Garden Tidbits - Expert Advice for the Garden

Planting a Tree


A tree planted in a hole without spreading the roots.


Trees, embodying as they do all of nature's cycles—germination, growth, vigorous life, death and decay—have long inspired poets, writers and artists. In literature, planting a tree often becomes a symbol of renewal and an act of faith in the future. Oddly enough, one of the most inaccurate literary works about tree-planting is perhaps the most popular.  In The Man Who Planted Trees, Jean Giono weaves a simple tale about a shepherd named Elzeard Bouffier, who lived in a barren, drought-riddled district in the southern French Alps. Each day Elzeard planted 100 acorns on the sunny hillsides nearby. He grew birch seedlings and planted them in the valleys. And, according to the story, the author returns only 18 years later to find a forest, birds returned and dried-up creeks flowing with water. The people of the region returned to abandoned villages and proclaimed the wonder of this "natural" forest. The moral being, "one unlearned peasant had completed a work worthy of God."


What most people don't realize is that this charming story is an allegory, a work of fiction. Such a transformation is an ecological impossibility. An award-winning animated film was based upon Giono's fable was released with a short profile on Giono in which he states "that the purpose in creating the character of Bouffier was to make people love the tree, or more precisely, to make them love planting trees." 

It should be noted that the following technique assumes the gardener has chosen the right rootstock for the soil. For example, plum trees can handle clay soils, peach trees can’t.

Use a spading fork to work the soil in order to keep from "slicking" the sides of a very shallow “hole”—more like just heaving, breaking open the soil. Save your sweat and dig only as shallow and narrow as is necessary to fit the root system of your transplant. Remember, a six- to 12-inch planting mound is more important than the “hole”, therefore, the hole should only be as deep as those roots which won't be covered by the mound. Often the mound will shrink as the soil settles. So mound a bit higher to get a final height of six to-12 inches.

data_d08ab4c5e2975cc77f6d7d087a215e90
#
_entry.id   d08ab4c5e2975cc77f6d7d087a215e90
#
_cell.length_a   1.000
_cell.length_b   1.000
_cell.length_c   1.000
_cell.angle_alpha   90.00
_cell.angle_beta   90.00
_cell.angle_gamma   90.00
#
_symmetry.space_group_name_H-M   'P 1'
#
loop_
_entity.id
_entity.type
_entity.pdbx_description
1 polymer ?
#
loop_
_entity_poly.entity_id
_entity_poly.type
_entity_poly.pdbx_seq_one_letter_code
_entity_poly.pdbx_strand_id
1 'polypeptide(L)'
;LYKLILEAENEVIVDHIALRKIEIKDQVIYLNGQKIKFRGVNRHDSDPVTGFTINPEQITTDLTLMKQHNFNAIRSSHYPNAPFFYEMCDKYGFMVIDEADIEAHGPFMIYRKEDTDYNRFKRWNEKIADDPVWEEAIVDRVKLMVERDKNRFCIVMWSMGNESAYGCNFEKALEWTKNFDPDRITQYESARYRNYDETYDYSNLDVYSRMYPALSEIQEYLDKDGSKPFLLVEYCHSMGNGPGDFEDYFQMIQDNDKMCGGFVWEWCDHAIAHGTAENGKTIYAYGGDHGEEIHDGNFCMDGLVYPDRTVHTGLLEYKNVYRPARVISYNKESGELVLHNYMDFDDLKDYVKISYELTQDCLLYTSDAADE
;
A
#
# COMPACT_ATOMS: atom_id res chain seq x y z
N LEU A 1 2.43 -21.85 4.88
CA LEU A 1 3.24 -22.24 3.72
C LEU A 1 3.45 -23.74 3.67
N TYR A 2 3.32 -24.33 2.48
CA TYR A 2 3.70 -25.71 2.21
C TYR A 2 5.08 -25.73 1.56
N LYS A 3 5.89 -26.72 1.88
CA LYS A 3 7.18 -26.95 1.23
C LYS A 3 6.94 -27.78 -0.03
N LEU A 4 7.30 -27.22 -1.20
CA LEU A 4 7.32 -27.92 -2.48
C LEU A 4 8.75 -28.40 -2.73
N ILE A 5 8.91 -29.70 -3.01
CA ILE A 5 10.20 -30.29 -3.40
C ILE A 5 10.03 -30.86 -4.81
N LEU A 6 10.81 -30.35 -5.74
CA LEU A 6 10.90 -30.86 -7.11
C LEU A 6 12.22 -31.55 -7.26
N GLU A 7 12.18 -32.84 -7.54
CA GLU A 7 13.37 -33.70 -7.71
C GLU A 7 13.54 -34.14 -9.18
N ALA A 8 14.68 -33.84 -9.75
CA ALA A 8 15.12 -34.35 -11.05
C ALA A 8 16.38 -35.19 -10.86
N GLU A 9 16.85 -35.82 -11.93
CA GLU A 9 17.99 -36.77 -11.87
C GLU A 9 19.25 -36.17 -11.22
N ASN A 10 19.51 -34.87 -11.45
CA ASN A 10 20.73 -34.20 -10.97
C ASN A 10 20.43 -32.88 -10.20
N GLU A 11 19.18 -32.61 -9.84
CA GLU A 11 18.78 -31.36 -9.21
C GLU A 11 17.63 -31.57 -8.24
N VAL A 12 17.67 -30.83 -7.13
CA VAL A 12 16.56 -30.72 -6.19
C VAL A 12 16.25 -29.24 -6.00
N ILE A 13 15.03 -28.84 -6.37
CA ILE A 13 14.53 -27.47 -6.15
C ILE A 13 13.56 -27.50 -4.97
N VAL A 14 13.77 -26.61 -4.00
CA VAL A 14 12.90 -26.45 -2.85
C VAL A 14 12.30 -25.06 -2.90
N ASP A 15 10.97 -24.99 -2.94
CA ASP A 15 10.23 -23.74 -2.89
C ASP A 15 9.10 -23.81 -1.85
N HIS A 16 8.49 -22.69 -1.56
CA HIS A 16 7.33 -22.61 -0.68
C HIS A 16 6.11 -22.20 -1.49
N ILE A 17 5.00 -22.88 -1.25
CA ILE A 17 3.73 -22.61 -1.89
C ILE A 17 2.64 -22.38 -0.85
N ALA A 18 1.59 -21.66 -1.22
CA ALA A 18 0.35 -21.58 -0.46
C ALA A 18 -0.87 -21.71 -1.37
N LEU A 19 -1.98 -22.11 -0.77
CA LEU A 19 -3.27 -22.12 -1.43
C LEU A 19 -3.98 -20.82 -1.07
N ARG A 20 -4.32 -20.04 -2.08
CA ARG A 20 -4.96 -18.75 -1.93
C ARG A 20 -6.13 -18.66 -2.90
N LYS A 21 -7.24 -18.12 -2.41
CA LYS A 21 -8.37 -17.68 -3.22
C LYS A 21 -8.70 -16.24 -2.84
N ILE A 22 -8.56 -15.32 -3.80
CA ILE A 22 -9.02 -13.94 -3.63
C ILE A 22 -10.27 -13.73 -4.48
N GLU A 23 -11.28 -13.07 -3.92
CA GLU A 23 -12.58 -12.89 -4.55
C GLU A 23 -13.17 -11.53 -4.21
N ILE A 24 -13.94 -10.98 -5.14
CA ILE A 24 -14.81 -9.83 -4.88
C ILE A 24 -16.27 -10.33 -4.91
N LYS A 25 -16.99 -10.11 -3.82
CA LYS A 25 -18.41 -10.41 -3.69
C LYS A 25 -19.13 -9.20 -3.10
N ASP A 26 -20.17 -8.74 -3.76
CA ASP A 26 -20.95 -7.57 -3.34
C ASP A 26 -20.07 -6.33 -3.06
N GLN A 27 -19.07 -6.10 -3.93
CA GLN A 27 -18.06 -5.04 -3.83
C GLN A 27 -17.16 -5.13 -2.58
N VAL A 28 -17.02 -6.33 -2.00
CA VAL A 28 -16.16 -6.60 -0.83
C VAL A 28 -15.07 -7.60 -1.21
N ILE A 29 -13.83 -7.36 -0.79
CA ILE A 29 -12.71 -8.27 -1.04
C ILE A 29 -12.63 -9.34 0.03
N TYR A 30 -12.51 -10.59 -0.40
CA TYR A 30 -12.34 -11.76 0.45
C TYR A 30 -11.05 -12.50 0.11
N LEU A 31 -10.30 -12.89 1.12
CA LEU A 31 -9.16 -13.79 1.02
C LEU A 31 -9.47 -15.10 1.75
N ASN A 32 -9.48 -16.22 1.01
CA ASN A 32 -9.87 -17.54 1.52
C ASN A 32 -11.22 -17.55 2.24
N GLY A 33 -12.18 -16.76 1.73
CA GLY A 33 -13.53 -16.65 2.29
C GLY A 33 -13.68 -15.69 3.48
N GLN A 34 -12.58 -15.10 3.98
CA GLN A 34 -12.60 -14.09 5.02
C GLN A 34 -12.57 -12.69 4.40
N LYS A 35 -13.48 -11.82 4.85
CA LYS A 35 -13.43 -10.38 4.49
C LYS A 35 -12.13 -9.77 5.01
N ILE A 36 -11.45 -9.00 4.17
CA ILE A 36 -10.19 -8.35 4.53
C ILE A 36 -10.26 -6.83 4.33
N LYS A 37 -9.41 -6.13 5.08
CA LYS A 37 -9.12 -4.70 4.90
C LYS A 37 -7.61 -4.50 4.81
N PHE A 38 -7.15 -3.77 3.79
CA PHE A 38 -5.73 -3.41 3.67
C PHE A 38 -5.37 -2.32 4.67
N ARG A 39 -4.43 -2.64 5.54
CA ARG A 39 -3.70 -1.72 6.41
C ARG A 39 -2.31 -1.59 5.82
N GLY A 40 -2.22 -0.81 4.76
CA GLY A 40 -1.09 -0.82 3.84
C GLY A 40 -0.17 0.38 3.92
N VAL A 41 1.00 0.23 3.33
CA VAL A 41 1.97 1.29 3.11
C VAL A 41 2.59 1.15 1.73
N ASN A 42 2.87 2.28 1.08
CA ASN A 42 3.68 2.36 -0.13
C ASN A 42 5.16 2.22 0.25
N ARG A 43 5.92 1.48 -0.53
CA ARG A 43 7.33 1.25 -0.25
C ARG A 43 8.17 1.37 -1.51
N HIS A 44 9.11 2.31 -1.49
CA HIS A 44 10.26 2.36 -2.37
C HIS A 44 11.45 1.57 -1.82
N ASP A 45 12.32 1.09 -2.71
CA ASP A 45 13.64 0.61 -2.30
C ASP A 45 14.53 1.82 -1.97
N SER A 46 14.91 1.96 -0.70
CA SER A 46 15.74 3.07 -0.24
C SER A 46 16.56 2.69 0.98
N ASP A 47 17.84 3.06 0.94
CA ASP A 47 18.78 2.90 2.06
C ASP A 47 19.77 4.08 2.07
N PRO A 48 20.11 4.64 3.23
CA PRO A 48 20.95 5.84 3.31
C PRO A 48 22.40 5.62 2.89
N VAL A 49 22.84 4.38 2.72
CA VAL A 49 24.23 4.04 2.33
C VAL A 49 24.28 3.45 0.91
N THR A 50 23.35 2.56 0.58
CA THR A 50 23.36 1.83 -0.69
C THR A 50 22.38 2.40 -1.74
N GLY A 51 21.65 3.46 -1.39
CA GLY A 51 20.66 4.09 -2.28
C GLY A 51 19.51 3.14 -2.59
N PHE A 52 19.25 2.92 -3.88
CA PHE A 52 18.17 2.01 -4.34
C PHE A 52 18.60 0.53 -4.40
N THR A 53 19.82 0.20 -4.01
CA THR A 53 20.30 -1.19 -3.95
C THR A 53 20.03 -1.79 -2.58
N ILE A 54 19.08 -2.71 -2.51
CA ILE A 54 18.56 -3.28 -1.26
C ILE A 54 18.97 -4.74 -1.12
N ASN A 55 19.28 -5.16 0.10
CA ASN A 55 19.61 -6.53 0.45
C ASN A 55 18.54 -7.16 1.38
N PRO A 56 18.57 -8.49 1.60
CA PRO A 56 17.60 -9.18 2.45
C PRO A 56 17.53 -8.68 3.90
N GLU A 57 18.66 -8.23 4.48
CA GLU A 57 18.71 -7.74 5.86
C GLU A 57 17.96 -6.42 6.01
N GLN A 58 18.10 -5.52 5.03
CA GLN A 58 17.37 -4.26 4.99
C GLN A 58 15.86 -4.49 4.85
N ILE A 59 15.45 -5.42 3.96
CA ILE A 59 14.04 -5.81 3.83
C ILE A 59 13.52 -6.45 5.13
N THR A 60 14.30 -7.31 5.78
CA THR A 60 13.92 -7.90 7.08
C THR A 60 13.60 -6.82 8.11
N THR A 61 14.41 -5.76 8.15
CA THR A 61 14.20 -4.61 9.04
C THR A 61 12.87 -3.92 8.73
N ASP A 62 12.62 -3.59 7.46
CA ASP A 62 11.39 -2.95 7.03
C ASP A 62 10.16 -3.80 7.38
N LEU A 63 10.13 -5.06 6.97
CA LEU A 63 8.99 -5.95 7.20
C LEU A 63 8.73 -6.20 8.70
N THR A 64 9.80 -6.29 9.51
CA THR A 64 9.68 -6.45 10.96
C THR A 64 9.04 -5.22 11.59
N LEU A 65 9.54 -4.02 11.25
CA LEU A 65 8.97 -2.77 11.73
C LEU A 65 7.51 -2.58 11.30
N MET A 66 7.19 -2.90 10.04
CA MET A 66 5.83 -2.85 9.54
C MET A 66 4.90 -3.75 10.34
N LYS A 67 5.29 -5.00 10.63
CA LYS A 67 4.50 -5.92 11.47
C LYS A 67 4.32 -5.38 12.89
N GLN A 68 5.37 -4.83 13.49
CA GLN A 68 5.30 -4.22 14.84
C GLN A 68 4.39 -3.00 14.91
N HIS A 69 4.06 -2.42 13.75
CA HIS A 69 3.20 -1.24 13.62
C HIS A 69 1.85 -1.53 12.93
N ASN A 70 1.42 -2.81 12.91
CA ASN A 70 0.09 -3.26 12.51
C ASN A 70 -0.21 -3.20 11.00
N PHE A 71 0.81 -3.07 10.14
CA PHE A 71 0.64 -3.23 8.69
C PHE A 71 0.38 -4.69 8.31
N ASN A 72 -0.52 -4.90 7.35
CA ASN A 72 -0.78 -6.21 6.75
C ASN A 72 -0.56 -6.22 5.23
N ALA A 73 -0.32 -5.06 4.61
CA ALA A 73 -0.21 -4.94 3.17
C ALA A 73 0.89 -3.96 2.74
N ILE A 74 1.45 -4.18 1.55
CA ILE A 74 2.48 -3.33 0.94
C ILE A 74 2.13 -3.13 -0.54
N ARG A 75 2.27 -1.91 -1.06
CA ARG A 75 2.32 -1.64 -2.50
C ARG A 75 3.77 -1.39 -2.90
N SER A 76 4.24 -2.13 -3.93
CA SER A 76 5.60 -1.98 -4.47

When planting a bareroot tree on a six- to 12- inch-high planting mound, a planting hole often isn't required. With a bareroot tree, soak it in water while making the mound. This rehydrates the tissue and washes off anything clinging to the roots.

Next, all the grass and weeds are removed from the two- to four-foot diameter of the mound-to-be, to allow for the soil to settle. Then, with a spading fork, heave and crack the native soil within the entire circle. Now, scrape up good soil from the surrounding area (after the weeds have been skimmed off) and make a small cone of soil, ten- to 16-inches wide and tall, in the center of the circle. Then spread the roots of the bareroot tree over the top of this cone of soil. (If you’re planting a container-grown or tube-grown plants, make sure to tear apart any well-knitted roots, knock off much of the planting mix, and spread out any circling roots on the soil cone.) Either way, make sure some of the exposed roots are tucked into the native soil that was fractured open with the spading fork. After the roots of the trees are spread evenly out on the cone of soil, gather plenty of topsoil to make the rest of the mound. Make the final mound twice as wide as it is tall. Cover the tree's trunk to the same depth as it was in the growing grounds. This is noted by a marked change in color on the trunk. Tamp the soil with your shoes to eliminate air pockets that can desiccate young roots. (The soil in the mound can be amended for better drainage so long as some of the tree's roots are placed in unamended soil.) Rake the finished mound to look like a gentle knoll.